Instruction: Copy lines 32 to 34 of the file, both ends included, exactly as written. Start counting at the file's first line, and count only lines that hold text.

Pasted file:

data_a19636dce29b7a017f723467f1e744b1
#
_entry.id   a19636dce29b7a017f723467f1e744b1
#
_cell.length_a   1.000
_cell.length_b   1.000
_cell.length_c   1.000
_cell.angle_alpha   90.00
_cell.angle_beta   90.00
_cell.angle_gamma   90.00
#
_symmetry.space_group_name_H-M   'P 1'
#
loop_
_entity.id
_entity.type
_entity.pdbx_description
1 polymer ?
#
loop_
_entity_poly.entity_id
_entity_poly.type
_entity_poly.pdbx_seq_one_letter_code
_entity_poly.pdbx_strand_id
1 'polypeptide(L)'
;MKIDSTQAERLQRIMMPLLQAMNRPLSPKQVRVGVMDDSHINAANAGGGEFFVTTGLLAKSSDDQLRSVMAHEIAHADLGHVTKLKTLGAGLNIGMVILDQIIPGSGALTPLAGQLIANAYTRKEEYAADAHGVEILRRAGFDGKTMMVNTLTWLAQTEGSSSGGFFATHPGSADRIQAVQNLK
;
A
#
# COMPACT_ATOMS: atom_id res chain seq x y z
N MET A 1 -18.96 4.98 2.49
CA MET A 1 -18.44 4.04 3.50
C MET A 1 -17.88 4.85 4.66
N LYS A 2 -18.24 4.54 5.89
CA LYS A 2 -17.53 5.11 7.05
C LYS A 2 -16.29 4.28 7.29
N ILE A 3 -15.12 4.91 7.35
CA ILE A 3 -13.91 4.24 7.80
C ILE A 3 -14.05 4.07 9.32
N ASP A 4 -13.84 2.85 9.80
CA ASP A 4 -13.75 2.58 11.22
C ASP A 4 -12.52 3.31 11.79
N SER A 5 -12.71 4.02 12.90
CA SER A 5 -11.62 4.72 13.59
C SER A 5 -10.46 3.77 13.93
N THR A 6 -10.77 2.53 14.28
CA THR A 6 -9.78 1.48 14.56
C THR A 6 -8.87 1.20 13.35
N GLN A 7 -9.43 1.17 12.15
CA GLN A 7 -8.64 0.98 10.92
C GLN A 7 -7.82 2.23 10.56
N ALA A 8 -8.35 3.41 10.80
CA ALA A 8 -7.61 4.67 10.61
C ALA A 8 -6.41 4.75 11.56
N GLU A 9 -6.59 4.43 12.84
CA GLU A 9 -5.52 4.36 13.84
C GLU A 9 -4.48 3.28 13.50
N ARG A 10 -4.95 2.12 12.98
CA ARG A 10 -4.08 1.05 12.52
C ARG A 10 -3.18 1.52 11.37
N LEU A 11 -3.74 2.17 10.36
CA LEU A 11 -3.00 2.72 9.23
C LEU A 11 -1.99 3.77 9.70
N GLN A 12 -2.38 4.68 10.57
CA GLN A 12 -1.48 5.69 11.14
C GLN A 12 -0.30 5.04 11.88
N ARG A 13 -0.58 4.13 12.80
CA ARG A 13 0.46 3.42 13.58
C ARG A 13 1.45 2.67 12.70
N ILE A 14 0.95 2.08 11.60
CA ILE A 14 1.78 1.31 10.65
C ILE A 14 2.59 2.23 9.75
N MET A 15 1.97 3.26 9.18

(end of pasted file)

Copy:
CA MET A 1 -18.44 4.04 3.50
C MET A 1 -17.88 4.85 4.66
N LYS A 2 -18.24 4.54 5.89